Lucko's stack got even stoopider when Chad ended up reraising a preflop raiser and a caller with Chad's hammer, and ended up pushing that into both pocket Jacks and Lucko's pocket Queens, all allin preflop. Chad could not hold up despite flopping five outs to win, and before anyone knew it, Lucko had 50k in chips -- way too early in the Buddy for that kind of a stack -- when second place had just over 12k. And if you're like me, you were ready to call it for Lucko right then and there, with still like 30 runners left. Nobody plays that big stack in a blonkament like Lucko does, that has been demonstrated time and time again.
Although I was gone for most of the next hour, I did manage to log in to the final table and see that Lucko was gone and that Poker Meister (I think that's who KeepFloppin is or whateverhisnameis) had amassed the prohibitively large stack near the beginning, and in the end it looks like he's the guy who took it down and nabbed the last BBT5 ToC seat for this week. That has got to be the most significant blogger tournament win Meister has ever had, so congratulations to him for apparently playing very well and pretty much dominating the entire final table from beginning to end.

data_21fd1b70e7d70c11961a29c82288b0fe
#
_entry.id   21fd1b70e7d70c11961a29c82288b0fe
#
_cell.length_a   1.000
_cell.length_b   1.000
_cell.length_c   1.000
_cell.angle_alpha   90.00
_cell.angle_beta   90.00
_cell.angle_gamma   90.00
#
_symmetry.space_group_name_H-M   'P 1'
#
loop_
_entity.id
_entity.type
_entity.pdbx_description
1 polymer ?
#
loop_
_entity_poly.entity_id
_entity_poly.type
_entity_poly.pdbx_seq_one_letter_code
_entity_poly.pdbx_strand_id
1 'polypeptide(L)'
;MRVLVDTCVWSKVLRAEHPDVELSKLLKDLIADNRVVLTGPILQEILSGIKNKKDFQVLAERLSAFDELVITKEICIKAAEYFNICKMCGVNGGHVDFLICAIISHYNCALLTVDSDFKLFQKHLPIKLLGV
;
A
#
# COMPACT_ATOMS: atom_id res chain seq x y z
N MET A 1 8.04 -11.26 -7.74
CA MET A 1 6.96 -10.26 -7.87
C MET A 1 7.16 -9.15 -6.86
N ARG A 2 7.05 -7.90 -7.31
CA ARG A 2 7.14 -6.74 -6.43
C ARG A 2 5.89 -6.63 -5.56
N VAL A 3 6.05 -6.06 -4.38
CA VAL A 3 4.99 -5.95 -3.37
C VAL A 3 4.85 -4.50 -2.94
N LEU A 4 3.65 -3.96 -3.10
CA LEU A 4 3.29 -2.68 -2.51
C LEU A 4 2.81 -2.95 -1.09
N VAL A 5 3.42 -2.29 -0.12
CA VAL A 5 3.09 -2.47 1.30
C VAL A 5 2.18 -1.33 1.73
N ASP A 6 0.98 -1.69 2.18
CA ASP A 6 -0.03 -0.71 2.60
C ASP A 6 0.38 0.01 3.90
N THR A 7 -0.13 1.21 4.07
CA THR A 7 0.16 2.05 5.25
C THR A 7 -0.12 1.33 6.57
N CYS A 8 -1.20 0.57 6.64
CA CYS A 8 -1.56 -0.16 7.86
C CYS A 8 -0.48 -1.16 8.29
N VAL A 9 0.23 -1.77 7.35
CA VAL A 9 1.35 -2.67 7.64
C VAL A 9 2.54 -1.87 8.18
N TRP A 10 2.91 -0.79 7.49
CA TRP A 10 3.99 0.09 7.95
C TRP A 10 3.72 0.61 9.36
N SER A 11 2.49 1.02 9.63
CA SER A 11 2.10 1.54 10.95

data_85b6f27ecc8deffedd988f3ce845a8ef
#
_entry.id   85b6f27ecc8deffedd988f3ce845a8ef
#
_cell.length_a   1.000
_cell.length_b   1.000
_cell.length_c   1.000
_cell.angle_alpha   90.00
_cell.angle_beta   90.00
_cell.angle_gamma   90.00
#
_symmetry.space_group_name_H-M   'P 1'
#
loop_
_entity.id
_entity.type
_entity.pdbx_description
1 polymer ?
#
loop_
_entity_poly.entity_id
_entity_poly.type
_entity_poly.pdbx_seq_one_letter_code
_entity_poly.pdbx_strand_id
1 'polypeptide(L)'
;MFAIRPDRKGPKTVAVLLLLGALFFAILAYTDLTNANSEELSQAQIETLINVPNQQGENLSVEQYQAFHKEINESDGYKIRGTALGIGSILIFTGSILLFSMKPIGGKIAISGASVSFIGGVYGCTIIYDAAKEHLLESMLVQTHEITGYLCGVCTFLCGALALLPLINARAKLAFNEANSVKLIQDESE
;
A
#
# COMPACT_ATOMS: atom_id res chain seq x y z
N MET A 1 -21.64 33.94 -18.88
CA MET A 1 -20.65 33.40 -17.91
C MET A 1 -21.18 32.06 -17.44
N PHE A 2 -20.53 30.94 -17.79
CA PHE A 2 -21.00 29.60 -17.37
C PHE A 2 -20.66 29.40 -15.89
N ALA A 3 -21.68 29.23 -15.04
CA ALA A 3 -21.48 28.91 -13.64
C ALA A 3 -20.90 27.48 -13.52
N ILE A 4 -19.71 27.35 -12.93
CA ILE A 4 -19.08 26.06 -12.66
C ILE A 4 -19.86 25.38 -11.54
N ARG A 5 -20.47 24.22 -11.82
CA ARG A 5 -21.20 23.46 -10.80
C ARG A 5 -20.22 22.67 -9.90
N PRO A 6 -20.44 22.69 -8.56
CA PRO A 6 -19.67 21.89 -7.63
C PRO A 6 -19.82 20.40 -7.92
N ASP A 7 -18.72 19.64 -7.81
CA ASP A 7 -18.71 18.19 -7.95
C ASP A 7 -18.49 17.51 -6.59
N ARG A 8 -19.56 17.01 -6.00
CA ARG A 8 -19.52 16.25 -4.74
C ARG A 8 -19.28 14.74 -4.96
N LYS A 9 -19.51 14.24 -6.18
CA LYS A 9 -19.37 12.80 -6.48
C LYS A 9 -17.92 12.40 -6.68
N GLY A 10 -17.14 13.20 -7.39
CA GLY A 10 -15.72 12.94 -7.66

Six of the 24 seats in the BBT5 Tournament of Champions have now been awarded. This coming Sunday night, two more lucky run-gooders will claim their spot at the table in the Invitational freeroll. I'll be there, once again with my aggression hat on, waiting to make you call me light on the river by picking just the right amount that you simply cannot resist.